|“||Something has changed — as globalization has marched on, debate is taking place in a completely new media environment. Opinions aren’t formed the way they were 25 years ago ... Today we have fake sites, bots, trolls — things that regenerate themselves, reinforcing opinions with certain algorithms, and we have to learn to deal with them. I believe we should not underestimate what is happening in the context of the Internet and with digitalization; this is part of our reality ... We have regulations that allow for our press freedom, including the requirement for due diligence from journalists. Today we have many that experience a media that is based on very different foundations and is much less regulated.||”|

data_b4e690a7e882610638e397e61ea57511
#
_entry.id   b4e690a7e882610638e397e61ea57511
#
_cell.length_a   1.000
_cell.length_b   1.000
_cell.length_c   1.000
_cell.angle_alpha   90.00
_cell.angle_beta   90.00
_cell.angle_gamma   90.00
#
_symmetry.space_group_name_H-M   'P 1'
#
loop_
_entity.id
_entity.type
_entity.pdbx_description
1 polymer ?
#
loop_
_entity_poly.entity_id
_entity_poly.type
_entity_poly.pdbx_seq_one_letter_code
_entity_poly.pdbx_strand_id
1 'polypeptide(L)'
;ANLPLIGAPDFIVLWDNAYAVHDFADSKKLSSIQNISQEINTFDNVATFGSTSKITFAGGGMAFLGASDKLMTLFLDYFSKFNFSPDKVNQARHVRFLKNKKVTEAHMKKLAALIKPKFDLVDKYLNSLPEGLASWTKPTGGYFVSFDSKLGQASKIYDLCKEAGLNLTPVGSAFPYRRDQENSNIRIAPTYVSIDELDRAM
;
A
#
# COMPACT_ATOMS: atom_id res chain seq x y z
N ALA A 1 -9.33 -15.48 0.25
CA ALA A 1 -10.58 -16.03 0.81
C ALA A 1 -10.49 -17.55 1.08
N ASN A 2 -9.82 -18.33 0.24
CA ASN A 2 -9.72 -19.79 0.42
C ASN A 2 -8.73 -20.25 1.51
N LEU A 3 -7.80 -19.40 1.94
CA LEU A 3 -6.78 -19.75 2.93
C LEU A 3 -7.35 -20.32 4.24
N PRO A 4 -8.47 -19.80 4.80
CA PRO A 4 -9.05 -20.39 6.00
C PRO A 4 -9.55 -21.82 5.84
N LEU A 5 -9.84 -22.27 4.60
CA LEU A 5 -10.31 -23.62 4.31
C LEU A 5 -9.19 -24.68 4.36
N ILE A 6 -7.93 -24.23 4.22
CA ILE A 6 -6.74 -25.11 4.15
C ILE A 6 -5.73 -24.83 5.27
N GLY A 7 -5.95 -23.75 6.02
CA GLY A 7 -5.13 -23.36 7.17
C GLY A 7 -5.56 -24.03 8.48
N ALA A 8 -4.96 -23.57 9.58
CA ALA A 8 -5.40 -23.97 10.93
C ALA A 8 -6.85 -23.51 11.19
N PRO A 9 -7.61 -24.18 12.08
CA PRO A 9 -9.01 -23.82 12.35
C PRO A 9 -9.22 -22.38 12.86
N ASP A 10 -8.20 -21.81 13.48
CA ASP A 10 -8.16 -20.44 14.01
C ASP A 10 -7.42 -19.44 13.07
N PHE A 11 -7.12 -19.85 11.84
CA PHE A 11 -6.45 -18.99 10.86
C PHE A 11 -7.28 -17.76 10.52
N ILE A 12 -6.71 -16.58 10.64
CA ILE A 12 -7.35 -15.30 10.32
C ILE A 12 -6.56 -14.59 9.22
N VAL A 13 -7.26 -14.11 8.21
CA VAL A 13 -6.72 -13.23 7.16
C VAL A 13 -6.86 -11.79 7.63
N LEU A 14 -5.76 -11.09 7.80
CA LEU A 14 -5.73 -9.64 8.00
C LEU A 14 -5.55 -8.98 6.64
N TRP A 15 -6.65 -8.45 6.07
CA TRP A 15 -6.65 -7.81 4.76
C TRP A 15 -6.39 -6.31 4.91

Facebook has also responded to the alleged problem by developing a system wherein readers can flag a post they find suspicious. Once flagged the post will be reviewed by a mainstream media representative, who decides whether the news is "real" or "fake."
On January 14, 2016, the Snopes website, itself considered a fake news site by many experts, published its "Snopes’ Field Guide to Fake News Sites and Hoax Purveyors"
"Undoubtedly the new main psyop against independent media is flooding the web with fake news, and mainstream media putting out fake news, and setting themselves up like a super-Snopes, to be the arbiter of what’s real and what’s not," countered Alex Jones from Infowars in the wake of criticism of the Alternative Media on the part of Democrat presidential candidate Hillary Clinton supporters following Trump's win.
Answers in Genesis President Ken Ham, noted that one of the most prominent and blatant examples of fake news is the media's treatment of evolution and an old Earth as undisputed scientific fact, even though numerous counterexamples exist to evolution and an old Earth.
Attempts at censorship